GPs at the 2018 Welsh LMCs conference on 20 January backed a call for the Welsh government to 'put an end to the needless postcode lottery' by euthanising local health boards and creating a single body to administer primary care across the country.
LMCs also backed motions condemning health boards being allowed to 'ignore nationally binding negotiations' and 'squirrel funding away from GMS for secondary care access schemes'.
In her keynote address to the conference, GPC Wales chair Dr Charlotte Jones said the mood of the BMA was changing on this issue and that unless local boards adhered to national agreements the union may 'actively pursue' a push for a single, national health board to administer primary care.
'Some health boards are dynamic and innovative in approaches to solving problems and we rarely, if ever, hear of difficulties with implementation of the national agreements in these areas,' Dr Jones told the conference. 'But the same cannot be said elsewhere with two health boards in particular standing out.
What I would say to any board that thinks they are going get away with not delivering the national agreement or the solutions needed to sustain practices unchallenged then they are very much mistaken.'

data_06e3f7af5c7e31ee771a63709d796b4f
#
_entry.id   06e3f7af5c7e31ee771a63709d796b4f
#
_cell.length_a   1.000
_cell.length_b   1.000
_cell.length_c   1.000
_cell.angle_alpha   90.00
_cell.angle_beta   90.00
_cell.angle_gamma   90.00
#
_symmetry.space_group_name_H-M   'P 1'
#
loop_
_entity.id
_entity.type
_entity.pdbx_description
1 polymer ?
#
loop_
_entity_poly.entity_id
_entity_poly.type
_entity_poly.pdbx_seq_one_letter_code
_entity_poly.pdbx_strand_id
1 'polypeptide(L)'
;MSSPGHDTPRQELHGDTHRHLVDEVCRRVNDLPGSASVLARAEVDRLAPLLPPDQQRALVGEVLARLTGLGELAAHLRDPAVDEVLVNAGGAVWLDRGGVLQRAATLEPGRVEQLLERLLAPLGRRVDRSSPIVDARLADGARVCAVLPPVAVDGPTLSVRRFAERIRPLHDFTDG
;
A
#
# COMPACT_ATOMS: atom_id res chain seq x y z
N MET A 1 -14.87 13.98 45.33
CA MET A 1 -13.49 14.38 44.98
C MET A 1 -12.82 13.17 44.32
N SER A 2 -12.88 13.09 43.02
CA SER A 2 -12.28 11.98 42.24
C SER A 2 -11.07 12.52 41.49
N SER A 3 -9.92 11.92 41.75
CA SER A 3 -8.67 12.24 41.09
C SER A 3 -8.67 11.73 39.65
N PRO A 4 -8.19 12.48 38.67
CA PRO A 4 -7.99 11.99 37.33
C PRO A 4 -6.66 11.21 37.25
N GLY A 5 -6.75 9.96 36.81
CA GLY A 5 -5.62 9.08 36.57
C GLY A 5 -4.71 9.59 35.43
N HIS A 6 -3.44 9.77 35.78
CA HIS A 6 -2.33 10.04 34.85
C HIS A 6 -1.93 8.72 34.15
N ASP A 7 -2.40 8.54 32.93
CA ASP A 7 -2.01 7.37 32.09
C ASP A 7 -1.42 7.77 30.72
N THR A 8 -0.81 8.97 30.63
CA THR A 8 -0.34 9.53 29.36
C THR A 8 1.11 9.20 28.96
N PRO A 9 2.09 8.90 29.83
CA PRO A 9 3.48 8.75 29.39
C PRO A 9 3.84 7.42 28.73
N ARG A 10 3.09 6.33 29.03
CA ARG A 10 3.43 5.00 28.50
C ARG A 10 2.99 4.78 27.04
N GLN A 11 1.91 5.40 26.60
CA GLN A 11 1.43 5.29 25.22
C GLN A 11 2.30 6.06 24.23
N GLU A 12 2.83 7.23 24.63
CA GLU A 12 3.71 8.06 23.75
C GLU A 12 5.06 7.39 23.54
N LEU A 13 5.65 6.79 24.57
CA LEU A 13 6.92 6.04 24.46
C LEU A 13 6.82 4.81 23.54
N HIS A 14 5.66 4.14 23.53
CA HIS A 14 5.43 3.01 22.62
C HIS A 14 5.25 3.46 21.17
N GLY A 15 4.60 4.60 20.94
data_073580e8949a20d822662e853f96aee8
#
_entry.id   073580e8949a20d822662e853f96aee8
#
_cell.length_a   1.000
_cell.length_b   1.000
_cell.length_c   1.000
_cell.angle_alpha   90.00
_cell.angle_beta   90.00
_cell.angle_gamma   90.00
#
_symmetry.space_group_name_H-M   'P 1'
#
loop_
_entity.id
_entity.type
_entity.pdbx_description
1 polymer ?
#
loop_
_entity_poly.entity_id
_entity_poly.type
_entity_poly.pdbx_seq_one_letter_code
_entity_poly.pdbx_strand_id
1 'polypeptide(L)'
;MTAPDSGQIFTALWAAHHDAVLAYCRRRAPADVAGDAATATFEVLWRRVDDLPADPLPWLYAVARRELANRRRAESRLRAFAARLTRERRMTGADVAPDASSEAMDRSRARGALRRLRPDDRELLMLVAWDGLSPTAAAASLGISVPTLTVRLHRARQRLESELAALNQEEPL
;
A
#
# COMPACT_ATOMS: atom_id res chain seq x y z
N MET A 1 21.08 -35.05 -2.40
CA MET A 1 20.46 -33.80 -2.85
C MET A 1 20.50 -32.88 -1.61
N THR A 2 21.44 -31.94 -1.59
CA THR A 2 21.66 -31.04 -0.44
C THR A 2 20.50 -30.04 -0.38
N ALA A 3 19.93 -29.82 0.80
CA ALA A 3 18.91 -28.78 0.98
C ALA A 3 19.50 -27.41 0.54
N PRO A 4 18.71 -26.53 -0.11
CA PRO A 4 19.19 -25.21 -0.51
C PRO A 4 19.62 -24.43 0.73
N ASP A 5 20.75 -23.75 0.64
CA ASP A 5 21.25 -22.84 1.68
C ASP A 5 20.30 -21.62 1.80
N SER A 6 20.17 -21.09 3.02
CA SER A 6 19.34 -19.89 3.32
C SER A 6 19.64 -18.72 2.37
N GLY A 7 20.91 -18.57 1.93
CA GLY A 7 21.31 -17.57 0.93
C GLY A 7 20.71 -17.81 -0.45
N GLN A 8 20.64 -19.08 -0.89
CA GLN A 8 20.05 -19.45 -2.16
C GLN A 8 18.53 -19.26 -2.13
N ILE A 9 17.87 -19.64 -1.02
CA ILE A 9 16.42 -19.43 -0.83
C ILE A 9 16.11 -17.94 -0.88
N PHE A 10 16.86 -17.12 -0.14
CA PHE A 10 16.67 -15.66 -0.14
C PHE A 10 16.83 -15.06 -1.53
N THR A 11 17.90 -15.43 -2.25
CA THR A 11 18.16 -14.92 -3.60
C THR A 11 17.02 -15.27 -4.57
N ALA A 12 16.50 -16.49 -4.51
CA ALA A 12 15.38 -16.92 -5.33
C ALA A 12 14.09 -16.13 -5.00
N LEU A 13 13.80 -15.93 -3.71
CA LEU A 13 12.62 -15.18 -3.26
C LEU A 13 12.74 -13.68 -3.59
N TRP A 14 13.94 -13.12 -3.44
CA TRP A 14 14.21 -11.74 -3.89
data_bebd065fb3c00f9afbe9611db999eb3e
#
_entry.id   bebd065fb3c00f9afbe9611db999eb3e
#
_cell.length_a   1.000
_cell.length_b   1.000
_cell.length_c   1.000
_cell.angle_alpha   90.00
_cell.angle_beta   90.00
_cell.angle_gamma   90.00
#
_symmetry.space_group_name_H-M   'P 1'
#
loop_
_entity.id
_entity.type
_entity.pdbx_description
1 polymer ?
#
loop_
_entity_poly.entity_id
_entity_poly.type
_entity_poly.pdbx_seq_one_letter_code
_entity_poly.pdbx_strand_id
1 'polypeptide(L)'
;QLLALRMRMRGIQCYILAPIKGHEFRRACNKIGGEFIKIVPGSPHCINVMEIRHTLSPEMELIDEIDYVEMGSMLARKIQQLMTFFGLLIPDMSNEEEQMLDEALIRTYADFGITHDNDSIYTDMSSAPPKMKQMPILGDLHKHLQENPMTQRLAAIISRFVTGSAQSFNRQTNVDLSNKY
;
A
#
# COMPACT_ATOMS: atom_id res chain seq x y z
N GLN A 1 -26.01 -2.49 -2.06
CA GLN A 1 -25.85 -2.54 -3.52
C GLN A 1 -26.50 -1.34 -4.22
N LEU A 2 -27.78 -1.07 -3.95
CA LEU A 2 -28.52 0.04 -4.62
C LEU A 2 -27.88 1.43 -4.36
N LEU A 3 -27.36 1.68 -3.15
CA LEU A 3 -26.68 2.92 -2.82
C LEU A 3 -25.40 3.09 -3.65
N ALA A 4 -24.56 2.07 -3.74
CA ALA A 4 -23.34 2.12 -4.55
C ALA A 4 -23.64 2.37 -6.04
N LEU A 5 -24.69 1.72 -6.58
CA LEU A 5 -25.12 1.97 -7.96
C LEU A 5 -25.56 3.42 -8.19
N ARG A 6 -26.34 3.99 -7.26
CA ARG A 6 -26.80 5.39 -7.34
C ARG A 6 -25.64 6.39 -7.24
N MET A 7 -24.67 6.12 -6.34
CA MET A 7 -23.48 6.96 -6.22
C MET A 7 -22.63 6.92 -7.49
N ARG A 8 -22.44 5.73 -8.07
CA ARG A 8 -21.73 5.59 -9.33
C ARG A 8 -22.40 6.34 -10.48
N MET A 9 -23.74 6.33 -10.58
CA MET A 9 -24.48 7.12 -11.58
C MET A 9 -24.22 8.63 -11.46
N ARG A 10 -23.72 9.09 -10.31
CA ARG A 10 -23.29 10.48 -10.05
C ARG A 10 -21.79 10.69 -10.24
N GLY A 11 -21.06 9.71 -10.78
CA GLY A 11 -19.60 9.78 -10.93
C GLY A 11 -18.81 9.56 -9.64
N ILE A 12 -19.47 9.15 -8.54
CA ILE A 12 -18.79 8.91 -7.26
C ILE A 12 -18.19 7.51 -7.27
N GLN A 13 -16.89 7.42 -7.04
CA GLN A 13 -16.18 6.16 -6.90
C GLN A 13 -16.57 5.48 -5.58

Despite anger with individual boards' treatment of GPs, Dr Jones said that the BMA and the Welsh government shared a view 'that the Welsh model of primary care needs to have multidisciplinary professionals wrapped around practices and/or available in the community'.
She listed 'positive changes' prioritised for the 2018/19 GP contract in Wales. Support delivered to GP practices for indemnity costs will be increased, ahead of the roll-out of a state-backed similar to the package being drawn up for England.
A contract funding uplift is on the table, as are measures to ease GP workload, reduce the size of QOF, ease the premises burden on GPs and offer improved incentives to recruit and retain GPs working in Wales.
LMC representatives rejected calls to put financial pressure on locums to move to 'substantive' salaried or partnership roles by denying them access to NHS pensions or support with indemnity costs, after warnings from GP leaders that the move risked splitting the profession.
But GP leaders called for annual appraisals for GPs to be dropped in favour of two appraisals per five-year revalidation cycle, for HPV jabs to be extended to boys, and for measures to tackle the GP workforce crisis in Wales.